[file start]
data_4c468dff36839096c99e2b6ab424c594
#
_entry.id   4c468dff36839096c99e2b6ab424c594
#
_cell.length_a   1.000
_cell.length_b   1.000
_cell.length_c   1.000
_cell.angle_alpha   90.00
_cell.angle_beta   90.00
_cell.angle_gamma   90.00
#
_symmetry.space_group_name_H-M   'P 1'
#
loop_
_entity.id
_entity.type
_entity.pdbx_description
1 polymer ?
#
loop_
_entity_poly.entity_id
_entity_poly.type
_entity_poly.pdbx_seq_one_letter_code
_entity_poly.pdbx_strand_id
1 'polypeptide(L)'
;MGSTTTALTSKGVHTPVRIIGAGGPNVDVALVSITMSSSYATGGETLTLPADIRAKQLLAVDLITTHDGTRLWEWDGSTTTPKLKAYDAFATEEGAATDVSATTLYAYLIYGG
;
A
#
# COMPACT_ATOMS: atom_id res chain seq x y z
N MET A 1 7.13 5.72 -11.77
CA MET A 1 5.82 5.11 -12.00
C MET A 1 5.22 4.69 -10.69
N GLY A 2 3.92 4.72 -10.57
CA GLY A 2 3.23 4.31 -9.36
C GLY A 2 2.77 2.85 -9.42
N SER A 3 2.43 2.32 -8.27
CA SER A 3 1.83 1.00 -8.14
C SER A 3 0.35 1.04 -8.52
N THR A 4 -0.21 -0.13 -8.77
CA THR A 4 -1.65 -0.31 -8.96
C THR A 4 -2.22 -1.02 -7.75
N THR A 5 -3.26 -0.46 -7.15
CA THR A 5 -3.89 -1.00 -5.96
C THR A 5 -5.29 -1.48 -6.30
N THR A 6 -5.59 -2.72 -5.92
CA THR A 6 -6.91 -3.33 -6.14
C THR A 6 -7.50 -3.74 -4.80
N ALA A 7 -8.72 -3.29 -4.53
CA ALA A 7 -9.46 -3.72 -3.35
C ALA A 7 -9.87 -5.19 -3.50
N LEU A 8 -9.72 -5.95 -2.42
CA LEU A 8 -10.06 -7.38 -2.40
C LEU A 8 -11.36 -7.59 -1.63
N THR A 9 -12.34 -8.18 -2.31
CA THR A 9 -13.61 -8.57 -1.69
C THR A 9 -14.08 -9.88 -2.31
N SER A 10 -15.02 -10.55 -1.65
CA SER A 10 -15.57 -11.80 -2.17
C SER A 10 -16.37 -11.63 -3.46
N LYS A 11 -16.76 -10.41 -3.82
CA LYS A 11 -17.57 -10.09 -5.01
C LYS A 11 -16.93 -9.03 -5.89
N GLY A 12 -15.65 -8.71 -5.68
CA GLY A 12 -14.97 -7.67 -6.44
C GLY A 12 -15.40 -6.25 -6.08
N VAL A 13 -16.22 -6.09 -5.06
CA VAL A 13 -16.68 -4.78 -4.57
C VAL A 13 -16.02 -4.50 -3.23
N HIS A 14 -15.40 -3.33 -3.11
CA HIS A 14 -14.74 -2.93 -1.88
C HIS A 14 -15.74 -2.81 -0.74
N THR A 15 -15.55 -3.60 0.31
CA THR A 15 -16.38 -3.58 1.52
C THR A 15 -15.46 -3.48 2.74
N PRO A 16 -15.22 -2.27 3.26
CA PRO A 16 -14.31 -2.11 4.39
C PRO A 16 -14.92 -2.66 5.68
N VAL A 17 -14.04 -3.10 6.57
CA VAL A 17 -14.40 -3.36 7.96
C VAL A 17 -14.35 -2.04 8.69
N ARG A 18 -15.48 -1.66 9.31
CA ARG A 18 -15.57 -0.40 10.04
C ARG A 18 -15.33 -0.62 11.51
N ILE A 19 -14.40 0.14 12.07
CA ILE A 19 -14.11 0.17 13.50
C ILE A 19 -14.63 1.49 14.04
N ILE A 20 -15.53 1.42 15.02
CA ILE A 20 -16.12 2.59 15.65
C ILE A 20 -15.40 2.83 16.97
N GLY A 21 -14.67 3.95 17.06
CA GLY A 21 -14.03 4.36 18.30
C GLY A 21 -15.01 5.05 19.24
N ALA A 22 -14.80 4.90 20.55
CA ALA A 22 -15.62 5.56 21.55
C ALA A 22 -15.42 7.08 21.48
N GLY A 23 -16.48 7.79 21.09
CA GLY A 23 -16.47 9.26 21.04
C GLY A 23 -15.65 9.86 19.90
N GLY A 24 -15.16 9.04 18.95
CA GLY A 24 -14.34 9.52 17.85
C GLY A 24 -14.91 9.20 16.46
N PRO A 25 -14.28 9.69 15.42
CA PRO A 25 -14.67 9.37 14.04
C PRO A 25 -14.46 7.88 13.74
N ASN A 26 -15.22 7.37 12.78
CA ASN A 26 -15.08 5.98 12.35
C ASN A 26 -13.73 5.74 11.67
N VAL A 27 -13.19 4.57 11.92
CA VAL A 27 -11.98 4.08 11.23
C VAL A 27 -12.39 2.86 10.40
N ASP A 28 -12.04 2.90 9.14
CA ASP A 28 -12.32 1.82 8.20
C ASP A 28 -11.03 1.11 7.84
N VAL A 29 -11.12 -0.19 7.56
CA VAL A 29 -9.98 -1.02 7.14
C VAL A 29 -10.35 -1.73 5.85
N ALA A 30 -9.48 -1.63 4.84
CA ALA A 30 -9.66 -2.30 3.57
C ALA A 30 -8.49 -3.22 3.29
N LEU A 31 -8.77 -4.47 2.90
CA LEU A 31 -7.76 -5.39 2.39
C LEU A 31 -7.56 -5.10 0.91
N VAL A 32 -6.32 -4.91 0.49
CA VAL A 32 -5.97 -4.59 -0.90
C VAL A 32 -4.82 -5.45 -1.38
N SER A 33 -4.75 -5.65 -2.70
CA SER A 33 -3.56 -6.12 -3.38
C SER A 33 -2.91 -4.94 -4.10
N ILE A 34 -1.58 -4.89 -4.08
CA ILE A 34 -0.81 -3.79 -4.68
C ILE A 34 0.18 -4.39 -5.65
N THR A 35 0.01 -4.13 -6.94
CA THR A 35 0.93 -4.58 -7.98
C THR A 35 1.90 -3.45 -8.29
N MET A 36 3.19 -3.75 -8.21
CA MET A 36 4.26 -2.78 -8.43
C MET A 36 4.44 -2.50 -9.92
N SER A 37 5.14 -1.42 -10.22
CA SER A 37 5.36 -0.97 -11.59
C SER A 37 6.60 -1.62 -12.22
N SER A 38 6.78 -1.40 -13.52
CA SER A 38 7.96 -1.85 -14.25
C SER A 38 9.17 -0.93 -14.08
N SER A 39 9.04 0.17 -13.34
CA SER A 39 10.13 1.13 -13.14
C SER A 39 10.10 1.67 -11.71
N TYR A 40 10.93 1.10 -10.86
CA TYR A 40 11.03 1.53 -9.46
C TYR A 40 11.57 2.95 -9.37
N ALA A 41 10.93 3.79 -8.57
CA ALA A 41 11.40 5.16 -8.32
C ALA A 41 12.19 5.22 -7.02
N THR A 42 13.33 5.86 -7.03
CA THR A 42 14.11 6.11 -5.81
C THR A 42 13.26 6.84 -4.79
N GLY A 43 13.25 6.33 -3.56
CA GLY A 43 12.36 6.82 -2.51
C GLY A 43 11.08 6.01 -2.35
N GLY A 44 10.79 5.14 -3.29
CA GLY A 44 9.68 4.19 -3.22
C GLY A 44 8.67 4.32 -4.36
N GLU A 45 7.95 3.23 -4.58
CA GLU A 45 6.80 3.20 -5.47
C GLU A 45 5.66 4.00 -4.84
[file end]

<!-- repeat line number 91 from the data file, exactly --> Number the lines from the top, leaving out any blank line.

N GLY A 21 -14.67 3.95 17.06